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After this we got candy floss sprinkled with crushed aniseed. To be honest, I think this would’ve been better suited as pre-dessert than an appetizer before food. I’ve not had candy floss in ages so the thought of it was bringing back childhood memories. The floss itself was well made, fluffy texture and not overly icky-sweet.

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Next up was the Amuse Bouche, served together with bread. It was all about potato in different forms: potato consommé jelly, potato mousse, and topped up with crispy potato crumble. This was an absolute star of the whole meal for me, I absolutely loved it. For wine we had decided to go for something we don’t often have; white Rioja Sierra Cantabria 2015. It had interesting complexity you wouldn’t always get with white wine. We both enjoyed the wine and would have it again.

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For starters I had chosen crab, and my husband went for the beetroot with goats cheese mousse. It turned out my starter was actually a risotto. Had I known this when choosing, I’m not sure whether I would’ve gone for this option. The flavours were nice, however the risotto was a little bit too al dente for my liking (and yes, I do know risotto should be firm).  For those who are not used to having crunch to their beetroot might not want to go for that option. This was no issue to my husband however, who thoroughly enjoyed his starter.

For the main I had sirloin beef with rosco onions (scooped to the plate from inside an onion), beef jus, beef bonbon, pear and stilton. The beef was cooked exactly to my requirements (medium rare), although it wasn’t as succulent as I would like my beef. The bonbon was lovely. My husband’s cod was cooked perfectly. Menu only said cod / coconut / broccoli. Don’t let this scare you from choosing this dish, as the flavours were not overpowering the delicate fish, and everything worked really well together. Smoked eel was also included. We both had potato pave, and both thought it was amazing. My husband’s description is ‘it’s like a huge chip’, even though it’s very finely sliced, layered potatoes.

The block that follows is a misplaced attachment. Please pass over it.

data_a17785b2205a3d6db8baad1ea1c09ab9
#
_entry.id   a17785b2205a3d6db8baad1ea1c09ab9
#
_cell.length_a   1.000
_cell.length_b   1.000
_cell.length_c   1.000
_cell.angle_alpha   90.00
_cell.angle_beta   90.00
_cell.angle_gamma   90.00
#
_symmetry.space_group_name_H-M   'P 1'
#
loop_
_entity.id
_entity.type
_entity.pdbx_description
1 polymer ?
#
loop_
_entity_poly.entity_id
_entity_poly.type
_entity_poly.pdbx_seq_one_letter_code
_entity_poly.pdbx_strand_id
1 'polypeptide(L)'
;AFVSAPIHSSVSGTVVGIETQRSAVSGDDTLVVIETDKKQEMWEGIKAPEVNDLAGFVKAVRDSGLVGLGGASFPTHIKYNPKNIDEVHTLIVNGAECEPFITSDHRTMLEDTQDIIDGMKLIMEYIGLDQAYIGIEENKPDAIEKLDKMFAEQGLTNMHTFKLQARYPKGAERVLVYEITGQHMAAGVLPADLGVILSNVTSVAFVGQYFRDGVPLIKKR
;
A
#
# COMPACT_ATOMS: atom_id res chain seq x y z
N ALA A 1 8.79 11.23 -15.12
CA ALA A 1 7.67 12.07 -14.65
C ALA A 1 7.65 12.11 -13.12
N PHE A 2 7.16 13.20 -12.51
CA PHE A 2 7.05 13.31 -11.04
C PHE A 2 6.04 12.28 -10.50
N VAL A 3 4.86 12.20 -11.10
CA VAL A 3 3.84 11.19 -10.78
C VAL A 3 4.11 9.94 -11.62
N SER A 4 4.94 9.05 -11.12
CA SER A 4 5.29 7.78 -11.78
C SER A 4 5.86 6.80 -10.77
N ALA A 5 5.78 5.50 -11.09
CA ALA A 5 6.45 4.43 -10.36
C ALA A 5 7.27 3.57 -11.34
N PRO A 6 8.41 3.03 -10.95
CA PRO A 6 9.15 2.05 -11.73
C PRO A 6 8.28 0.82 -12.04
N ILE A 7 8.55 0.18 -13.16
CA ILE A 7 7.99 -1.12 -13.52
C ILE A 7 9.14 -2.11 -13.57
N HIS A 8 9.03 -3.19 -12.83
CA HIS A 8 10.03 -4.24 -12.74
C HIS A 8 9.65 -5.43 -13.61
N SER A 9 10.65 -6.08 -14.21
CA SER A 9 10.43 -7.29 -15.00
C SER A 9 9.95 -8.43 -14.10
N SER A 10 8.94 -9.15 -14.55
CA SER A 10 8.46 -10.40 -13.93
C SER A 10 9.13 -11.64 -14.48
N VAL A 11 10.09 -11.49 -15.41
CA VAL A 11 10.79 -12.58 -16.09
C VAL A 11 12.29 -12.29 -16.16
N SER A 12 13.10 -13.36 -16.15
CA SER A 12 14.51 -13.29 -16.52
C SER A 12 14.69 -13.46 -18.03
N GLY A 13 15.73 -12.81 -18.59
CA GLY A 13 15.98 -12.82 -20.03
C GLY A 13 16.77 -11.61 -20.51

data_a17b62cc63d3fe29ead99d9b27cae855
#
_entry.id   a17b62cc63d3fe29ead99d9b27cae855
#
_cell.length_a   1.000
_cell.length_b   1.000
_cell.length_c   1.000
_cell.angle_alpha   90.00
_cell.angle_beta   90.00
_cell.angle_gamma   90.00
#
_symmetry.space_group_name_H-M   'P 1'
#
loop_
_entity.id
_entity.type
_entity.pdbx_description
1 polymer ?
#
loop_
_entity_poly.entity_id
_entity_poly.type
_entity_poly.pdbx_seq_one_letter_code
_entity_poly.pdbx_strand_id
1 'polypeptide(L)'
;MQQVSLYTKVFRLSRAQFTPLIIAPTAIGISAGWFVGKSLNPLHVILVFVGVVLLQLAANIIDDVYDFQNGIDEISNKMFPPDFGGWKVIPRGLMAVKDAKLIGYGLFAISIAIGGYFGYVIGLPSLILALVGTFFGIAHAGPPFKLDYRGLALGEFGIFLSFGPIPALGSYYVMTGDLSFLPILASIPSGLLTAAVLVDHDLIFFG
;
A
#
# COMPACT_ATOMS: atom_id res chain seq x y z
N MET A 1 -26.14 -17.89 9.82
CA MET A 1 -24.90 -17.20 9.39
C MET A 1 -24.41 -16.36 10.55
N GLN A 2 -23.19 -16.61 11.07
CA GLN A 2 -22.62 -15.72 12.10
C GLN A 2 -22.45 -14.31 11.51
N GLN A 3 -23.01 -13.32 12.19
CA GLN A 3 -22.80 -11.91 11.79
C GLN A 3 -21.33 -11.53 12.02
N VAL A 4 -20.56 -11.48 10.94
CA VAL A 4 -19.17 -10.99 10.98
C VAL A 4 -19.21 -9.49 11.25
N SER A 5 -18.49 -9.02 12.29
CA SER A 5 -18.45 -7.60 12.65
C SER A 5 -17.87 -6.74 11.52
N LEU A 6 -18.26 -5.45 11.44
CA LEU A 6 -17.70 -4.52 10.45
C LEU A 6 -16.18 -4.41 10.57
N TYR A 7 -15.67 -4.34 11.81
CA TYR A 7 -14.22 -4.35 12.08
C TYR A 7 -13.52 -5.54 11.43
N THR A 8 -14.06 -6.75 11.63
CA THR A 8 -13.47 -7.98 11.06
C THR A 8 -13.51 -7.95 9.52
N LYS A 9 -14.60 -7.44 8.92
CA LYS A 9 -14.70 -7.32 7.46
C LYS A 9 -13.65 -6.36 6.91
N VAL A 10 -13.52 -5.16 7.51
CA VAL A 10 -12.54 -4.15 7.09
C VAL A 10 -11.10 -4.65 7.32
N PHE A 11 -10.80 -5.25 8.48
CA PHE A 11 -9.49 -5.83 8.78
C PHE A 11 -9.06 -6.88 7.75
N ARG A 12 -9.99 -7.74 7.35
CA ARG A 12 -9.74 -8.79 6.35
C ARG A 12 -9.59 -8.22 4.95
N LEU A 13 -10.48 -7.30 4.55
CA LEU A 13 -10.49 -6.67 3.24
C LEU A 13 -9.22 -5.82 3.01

Next we had a cheese course (this is additional, with an extra payment attached). We are always very pleased with the Launceston Places’ cheese trolley, some cheeses introduced to us in this place have then become as some of our favourite cheeses (for example Stinking Bishop). To accompany the cheese we had Graham’s Tawny port, which was very good. The staff had very good knowledge of the cheese, and a big plus was seedless grapes.

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We both had a rice pudding soufflé with passion fruit and yoghurt ice-cream for dessert. We all know that soufflés are difficult to make. To top that, it had rice pudding running all the way through. A great show of skill there. Overall a pleasant dessert.

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To end it all, we were served with petit fours of lemon swiss roll, plum and rum cornetto and dark chocolate square, which was decadent and rich.

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During the week, you can lunch at the Launceston Place for £23 for 2 courses, or £28 for 3 courses. You can also get Pre-theatre dinner for £30. On Saturday evenings only menu option is the Tasting Menu.

For overall rating I would give 3 out of 5 for now, with a great promise for things to come. I would like to point out that is a good marking, as 5 is reserved for the few best ones, and 4 is the one most really good places would get. I can see we will now start going to Launceston Place more regularly again.

Rating: ★★★☆☆